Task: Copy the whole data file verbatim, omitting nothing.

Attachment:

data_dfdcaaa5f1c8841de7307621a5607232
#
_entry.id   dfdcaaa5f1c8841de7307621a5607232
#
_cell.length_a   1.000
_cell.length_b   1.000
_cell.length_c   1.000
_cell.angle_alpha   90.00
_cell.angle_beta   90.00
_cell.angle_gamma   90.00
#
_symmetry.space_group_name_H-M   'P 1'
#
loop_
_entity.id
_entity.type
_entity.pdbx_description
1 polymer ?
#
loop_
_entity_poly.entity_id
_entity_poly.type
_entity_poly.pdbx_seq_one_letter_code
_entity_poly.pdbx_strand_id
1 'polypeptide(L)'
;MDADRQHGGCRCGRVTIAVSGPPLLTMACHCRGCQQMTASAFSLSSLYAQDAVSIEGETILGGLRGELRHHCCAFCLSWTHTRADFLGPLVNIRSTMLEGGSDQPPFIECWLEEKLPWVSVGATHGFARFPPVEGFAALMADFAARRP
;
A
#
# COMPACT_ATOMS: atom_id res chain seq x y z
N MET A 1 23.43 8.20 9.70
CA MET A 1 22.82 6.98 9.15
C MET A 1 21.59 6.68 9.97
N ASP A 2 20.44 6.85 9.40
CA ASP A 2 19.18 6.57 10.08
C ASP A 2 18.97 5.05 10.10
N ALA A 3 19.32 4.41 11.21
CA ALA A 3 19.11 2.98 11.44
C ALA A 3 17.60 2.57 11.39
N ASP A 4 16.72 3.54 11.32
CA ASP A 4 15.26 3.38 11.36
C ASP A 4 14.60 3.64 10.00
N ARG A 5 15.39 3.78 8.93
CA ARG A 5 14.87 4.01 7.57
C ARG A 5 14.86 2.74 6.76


data_dfdcaaa5f1c8841de7307621a5607232
#
_entry.id   dfdcaaa5f1c8841de7307621a5607232
#
_cell.length_a   1.000
_cell.length_b   1.000
_cell.length_c   1.000
_cell.angle_alpha   90.00
_cell.angle_beta   90.00
_cell.angle_gamma   90.00
#
_symmetry.space_group_name_H-M   'P 1'
#
loop_
_entity.id
_entity.type
_entity.pdbx_description
1 polymer ?
#
loop_
_entity_poly.entity_id
_entity_poly.type
_entity_poly.pdbx_seq_one_letter_code
_entity_poly.pdbx_strand_id
1 'polypeptide(L)'
;MDADRQHGGCRCGRVTIAVSGPPLLTMACHCRGCQQMTASAFSLSSLYAQDAVSIEGETILGGLRGELRHHCCAFCLSWTHTRADFLGPLVNIRSTMLEGGSDQPPFIECWLEEKLPWVSVGATHGFARFPPVEGFAALMADFAARRP
;
A
#
# COMPACT_ATOMS: atom_id res chain seq x y z
N MET A 1 23.43 8.20 9.70
CA MET A 1 22.82 6.98 9.15
C MET A 1 21.59 6.68 9.97
N ASP A 2 20.44 6.85 9.40
CA ASP A 2 19.18 6.57 10.08
C ASP A 2 18.97 5.05 10.10
N ALA A 3 19.32 4.41 11.21
CA ALA A 3 19.11 2.98 11.44
C ALA A 3 17.60 2.57 11.39
N ASP A 4 16.72 3.54 11.32
CA ASP A 4 15.26 3.38 11.36
C ASP A 4 14.60 3.64 10.00
N ARG A 5 15.39 3.78 8.93
CA ARG A 5 14.87 4.01 7.57
C ARG A 5 14.86 2.74 6.76